Ledger Book Drawing
Arts of the Americas
On View: American Art Galleries, 5th Floor, Nations Divided, 1860–1910
Beginning in the 1860s, Plains warriors illustrated their battle exploits in ledger books and on ledger-book paper acquired through trade and as gifts or booty. This practice continued a long Native visual tradition of depicting individual and tribal histories on hide shirts, robes, tipis, and tipi liners. Native artists often depicted warfare between tribes, as well as between tribes and the U.S. Army. Here two warriors in war bonnets attack a third man wearing a single eagle feather.
Pen, brown ink and wax crayon on wove paper
A. Augustus Healy Fund
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Possibly Cheyenne (Native American). Ledger Book Drawing, ca. 1890. Pen, brown ink and wax crayon on wove paper
, 7 1/4 x 12 1/2 in. (18.4 x 31.8 cm). Brooklyn Museum, A. Augustus Healy Fund, 1992.76.3 (Photo: Brooklyn Museum, 1992.76.3_transp3552.jpg)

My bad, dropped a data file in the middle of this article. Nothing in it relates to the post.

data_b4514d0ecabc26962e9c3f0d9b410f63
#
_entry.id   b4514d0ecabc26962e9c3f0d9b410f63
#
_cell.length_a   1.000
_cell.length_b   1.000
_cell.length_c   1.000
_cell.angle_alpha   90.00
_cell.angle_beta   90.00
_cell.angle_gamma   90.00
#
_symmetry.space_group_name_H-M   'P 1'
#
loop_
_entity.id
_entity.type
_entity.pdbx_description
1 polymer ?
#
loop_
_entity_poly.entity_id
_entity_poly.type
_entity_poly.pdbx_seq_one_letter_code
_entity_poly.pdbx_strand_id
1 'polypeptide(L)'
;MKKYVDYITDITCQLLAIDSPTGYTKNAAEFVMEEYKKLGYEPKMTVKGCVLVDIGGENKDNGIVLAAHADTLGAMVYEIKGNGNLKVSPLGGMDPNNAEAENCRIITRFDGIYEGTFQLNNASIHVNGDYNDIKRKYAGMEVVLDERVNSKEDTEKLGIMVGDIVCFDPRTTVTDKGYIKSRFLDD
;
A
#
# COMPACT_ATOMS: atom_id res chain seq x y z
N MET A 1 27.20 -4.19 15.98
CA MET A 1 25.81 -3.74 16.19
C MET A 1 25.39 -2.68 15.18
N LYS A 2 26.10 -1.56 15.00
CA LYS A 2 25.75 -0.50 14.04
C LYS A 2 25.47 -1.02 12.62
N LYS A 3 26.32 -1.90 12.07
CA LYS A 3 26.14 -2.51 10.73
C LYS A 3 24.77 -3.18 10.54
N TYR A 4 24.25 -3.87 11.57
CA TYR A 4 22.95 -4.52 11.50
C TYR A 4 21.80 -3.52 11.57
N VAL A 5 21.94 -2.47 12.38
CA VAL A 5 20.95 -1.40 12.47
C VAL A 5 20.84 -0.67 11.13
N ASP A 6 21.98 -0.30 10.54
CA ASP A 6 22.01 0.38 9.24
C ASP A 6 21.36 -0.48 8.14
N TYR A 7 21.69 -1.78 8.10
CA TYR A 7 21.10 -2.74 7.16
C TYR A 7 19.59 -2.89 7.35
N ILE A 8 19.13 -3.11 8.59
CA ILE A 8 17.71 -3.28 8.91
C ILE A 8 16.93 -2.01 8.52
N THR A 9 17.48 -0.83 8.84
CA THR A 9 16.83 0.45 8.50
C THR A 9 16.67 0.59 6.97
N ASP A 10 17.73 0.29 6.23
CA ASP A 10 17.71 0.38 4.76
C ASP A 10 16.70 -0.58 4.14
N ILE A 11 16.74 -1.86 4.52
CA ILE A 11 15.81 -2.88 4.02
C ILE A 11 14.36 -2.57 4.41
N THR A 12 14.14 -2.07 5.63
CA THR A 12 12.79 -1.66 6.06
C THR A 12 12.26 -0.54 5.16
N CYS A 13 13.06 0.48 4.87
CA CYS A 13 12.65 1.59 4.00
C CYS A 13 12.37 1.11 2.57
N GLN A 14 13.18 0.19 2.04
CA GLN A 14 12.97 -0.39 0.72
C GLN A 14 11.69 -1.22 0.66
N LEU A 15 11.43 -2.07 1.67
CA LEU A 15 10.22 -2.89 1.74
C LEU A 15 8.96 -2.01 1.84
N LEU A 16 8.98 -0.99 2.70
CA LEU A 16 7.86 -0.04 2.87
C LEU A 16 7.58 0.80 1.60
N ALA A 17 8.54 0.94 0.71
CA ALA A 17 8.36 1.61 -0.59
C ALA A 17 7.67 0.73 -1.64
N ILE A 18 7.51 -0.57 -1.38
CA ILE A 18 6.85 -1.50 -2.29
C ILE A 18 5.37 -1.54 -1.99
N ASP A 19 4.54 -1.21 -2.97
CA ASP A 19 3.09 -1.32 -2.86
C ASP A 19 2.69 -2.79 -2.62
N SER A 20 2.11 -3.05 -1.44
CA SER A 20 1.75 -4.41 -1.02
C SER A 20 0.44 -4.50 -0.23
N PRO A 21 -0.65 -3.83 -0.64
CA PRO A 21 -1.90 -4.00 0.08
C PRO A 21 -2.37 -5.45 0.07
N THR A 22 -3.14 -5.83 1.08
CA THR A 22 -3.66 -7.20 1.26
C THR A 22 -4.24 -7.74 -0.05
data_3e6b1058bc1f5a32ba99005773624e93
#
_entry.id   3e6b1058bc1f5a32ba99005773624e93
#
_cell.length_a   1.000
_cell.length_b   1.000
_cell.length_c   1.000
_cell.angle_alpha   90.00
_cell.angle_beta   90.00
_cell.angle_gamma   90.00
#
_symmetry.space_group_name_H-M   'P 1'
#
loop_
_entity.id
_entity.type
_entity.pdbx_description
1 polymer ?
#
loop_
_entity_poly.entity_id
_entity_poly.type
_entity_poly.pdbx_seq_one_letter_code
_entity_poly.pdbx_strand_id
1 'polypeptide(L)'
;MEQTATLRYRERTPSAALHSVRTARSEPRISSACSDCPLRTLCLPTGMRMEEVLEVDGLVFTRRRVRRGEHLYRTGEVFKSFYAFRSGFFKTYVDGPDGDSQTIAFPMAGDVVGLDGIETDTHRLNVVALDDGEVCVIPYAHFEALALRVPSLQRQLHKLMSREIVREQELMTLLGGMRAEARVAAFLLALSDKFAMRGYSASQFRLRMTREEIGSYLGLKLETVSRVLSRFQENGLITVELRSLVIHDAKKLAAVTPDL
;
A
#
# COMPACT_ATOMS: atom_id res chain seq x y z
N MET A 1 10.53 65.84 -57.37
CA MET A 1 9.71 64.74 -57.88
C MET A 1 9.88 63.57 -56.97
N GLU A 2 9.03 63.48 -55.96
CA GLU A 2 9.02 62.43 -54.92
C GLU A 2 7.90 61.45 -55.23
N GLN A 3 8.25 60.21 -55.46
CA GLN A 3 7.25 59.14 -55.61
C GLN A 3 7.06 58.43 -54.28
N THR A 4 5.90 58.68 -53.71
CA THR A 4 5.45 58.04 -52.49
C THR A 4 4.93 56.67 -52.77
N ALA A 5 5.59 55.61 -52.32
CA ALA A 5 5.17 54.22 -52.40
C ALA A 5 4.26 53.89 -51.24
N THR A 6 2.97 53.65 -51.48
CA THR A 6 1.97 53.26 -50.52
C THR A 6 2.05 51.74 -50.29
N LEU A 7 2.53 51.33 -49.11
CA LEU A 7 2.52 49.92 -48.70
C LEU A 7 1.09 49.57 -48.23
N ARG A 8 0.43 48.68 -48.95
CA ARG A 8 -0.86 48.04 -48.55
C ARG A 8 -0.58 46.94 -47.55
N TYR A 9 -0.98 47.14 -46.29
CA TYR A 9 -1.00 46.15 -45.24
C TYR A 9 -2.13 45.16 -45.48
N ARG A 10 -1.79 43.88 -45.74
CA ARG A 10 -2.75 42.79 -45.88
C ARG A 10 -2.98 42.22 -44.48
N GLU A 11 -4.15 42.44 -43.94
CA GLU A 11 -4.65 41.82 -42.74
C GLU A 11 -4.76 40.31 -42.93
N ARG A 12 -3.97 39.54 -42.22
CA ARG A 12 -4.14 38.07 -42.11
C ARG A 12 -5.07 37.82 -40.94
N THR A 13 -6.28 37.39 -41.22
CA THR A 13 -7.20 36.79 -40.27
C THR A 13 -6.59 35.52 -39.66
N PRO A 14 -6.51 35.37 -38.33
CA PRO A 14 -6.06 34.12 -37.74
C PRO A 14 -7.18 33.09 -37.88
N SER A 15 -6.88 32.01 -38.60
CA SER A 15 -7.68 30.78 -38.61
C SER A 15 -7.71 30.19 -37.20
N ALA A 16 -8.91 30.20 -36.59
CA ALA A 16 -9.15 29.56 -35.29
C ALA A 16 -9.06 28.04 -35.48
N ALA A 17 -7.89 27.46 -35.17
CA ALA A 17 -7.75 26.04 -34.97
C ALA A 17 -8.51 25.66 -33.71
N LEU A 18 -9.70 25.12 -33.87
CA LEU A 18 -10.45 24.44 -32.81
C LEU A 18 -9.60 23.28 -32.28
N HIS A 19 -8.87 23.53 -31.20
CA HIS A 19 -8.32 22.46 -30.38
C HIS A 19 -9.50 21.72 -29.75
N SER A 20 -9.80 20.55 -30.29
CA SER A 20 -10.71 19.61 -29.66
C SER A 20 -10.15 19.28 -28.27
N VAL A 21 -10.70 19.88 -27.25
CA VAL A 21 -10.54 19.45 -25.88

overall, 1992.76.3_transp3552.jpg. Brooklyn Museum photograph
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The reservation era of the late nineteenth and early twentieth centuries, when Native American tribes had ceded their land to the federal government and were confined to set aside tracts of land, created profound cultural changes for the Plains peoples. The masculine artistic tradition of painting warrior's exploits on hide shirts and robes declined but men continued to record their deeds and their changing way of life in paintings and drawings on canvas, muslin, and small notebooks, or ledger books. Many of these works memorialize individual achievements in hunting and warfare. Some ledger books were carried into battle and "captured" on the battlefield. U.S. Army men who had amicable relations with Indian scouts or were guards of Native American prisoners commissioned others.
This drawing depicts one warrior on horseback with a rifle confront another warrior on foot about to release his arrow from the bow. Still another warrior behind the horse brandishes his rifle. A sword is suspended in mid-air behind his head.
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